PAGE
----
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What is Anovulation, and Can I Still Get Pregnant?

While some women’s periods are like clockwork, for other women, however, they can be completely unpredictable. A woman normally ovulates every 21 to 35 days until menopause, but if you’re experiencing irregular periods, or no periods at all, this may be a sign of anovulation.

“Anovulation is when your ovaries don’t release an egg,” said Megan Cheney, MD, an OBGYN at Banner – University Medicine Women’s Institute. “When this happens, your uterus doesn’t get the right hormonal messages to shed the uterine lining at regular, expected intervals.”

Anovulation isn’t unusual for young girls who have just started their periods or women who are approaching menopause (perimenopause). Even women who typically have regular menstrual cycles can experience it from time to time. However, chronic anovulation is one of the most common causes for infertility.

If you’re trying to get pregnant or are experiencing irregular menstrual cycles, read on to learn more about the causes, symptoms and treatment options for anovulation.

What causes anovulation?

If you’re experiencing anovulation, you’re probably wondering why it’s happening. Anovulation occurs when the body’s hormones are out of balance. To trigger ovulation, your hormone levels must reach a certain level for the release of an egg to occur. Any disruption can lead to anovulatory cycles.

Anovulation is normal when you are pregnant, breastfeeding, perimenopausal, or during adolescence. Other potential causes of anovulation include:

Polycystic ovary syndrome (PCOS): This condition is one of the most common causes for anovulation, affecting nearly 1 in 10 women of childbearing age in the U.S. PCOS causes small cysts or underdeveloped egg-containing follicles in the ovaries, which can cause irregular periods, excess body hair, weight gain and infertility.

Weight issues: Having a low body mass index (low body weight) or being overweight can also prevent you from ovulating.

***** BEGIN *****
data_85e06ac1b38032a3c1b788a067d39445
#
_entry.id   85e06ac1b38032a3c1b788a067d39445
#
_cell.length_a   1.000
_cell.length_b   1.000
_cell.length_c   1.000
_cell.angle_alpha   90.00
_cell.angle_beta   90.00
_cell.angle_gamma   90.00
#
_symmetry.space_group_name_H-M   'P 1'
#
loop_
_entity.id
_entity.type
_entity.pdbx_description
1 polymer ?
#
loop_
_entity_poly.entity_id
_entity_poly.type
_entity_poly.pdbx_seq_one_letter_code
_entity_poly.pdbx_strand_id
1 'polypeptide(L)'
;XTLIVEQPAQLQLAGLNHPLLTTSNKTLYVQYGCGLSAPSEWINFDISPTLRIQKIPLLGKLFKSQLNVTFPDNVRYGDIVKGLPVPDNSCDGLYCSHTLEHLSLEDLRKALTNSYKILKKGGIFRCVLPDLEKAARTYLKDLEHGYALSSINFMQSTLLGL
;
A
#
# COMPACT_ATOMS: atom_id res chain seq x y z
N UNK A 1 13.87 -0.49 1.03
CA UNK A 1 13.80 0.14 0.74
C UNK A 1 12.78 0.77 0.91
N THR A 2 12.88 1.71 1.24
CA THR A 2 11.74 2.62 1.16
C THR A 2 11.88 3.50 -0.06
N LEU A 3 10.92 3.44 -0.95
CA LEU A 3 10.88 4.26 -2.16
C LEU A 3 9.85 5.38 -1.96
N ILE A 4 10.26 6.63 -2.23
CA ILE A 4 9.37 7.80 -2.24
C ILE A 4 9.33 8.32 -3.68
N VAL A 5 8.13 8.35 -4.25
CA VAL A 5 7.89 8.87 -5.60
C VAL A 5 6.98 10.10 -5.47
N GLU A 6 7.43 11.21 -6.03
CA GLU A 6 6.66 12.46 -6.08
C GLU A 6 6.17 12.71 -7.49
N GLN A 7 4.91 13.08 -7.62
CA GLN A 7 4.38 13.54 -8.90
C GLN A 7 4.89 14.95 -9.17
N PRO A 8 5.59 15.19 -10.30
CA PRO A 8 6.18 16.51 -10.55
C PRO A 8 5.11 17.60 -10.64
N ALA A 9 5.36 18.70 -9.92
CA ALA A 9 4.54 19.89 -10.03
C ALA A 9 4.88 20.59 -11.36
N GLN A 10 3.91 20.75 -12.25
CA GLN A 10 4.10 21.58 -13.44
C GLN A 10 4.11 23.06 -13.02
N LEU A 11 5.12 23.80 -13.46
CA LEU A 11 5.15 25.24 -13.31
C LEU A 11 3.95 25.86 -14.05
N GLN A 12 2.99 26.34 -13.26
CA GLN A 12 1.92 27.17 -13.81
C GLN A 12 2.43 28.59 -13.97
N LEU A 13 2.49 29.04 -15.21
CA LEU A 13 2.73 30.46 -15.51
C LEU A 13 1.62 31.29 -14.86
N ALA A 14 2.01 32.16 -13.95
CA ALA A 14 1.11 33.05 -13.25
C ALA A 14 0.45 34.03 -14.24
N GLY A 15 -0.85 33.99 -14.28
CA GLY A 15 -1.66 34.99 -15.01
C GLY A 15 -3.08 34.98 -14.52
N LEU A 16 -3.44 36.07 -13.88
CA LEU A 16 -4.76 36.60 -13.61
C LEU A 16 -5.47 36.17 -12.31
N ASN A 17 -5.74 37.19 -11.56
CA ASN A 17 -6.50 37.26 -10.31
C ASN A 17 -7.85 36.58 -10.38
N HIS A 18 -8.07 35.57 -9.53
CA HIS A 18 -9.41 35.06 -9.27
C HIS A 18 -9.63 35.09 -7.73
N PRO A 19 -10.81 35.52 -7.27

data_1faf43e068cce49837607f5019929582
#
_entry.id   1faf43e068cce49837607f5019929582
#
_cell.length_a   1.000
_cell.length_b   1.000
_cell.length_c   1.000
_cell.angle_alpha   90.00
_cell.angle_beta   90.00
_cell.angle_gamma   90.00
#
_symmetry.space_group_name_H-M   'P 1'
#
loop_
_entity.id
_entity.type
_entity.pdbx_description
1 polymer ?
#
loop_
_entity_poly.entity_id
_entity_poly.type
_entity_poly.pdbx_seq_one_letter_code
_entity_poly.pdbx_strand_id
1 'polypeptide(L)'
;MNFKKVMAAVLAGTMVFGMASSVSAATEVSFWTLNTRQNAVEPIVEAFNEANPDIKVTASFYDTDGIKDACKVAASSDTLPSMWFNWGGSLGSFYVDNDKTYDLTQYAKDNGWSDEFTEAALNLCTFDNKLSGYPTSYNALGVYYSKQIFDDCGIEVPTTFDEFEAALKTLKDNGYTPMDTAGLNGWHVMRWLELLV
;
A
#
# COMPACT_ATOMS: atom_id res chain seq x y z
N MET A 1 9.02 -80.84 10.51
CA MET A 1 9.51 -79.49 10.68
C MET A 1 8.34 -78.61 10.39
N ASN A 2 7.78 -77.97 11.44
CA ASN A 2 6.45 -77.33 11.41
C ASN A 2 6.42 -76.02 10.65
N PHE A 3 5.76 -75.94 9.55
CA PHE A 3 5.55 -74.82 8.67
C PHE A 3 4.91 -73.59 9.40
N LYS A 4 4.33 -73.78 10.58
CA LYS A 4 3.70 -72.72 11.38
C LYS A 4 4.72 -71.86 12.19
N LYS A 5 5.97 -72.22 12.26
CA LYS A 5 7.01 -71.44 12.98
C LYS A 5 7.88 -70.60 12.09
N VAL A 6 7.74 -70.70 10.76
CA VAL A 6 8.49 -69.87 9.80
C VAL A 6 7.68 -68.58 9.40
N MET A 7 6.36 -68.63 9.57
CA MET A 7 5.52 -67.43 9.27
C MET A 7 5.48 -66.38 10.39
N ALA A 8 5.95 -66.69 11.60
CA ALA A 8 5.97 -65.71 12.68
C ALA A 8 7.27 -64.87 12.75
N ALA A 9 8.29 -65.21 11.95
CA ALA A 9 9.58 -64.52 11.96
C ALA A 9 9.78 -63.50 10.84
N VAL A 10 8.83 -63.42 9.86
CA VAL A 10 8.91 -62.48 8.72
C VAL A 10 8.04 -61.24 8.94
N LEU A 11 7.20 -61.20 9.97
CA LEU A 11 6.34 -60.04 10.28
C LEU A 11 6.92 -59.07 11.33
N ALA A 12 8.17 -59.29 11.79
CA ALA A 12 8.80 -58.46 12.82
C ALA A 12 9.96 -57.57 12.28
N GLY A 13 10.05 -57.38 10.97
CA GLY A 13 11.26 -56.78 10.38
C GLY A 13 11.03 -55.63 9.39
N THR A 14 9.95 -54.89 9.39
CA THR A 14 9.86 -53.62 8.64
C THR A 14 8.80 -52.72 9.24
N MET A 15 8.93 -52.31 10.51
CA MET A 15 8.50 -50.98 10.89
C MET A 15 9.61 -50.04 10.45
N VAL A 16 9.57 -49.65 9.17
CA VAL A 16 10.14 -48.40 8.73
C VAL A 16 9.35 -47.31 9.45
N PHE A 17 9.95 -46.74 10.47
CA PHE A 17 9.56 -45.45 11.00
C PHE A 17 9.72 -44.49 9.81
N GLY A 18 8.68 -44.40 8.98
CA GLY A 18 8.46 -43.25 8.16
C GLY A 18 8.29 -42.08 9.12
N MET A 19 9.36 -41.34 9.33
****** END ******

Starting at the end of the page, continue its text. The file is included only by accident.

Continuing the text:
“Women who are overweight often produce higher levels of estrogen which causes the uterine lining to grow and be more fragile,” Dr. Cheney said. “Women who are underweight often produce lower levels of estrogen, making the uterine lining thin and the blood vessels underneath more likely to bleed erratically.”

Over-exercising: Too much intense exercise for an extended period of time can cause ovulation to stop.

Thyroid and pituitary disorders: Thyroid-stimulating hormone and prolactin are two hormones released by the pituitary gland in the brain. Imbalances in these, such as hypothyroidism or hyperthyroidism, can lead to anovulation.

Certain medications: Some medications, like steroids, chemotherapy, antidepressants or antipsychotics and hormonal medications, such as birth control pills or progesterone, can sometimes interfere with ovulation.

How do I know if I am experiencing anovulation?

Unless you’re tracking your ovulation, you may not even notice. However, there are a few things to look out for that could indicate you’re having an anovulatory cycle: Your period is heavy, you experience irregular bleeding or you have no bleeding at all.

“Often, women with anovulation will have no periods for two to three months, and then a very heavy, prolonged episode of bleeding,” Dr. Cheney said. “In other words, having vaginal bleeding that is unpredictable in timing, duration and amount of flow.”

How is anovulation diagnosed?

The first step to diagnosing anovulation is becoming familiar with your menstrual cycle. “Menstrual cycle tracking is the most helpful tool to make the diagnosis,” Dr. Cheney said.

In addition, talk to your doctor about any concerns you have about your menstrual cycle and share any additional symptoms. They may recommend a blood test to measure progesterone, thyroid hormone, prolactin levels and other hormones.

How is anovulation treated?

Because there are many factors that can influence your hormones and menstrual cycle, there is no single solution for anovulation. Often, the underlying cause of anovulation is resolved with treatment.

“For example, if you’re overweight, weight loss can definitely help to regulate your periods without having to take any medications or make other changes,” Dr. Cheney said. “If you’re underweight, increasing caloric intake and/or decreasing exercise intensity can help.”

In other cases, fertility drugs may be prescribed when anovulation is confirmed, lifestyle changes have failed to correct the problem and you’re otherwise healthy to conceive.

“When there is a substantial reserve of eggs in the ovaries, and conditions like perimenopause are not the cause of your anovulation, the potential for inducing ovulation with medication is very good,” Dr. Cheney said. “On the other hand, when there are only a few eggs present in the ovaries, inducing ovulation is sometimes more difficult and often requires the assistance of a fertility specialist.”

Can I get pregnant with anovulation?

Treating conditions like PCOS and hypothyroidism can increase your odds of pregnancy. However, this may not always be the case and may require the assistance of a fertility specialist.

To find a Banner Health specialist near you, visit bannerhealth.com.

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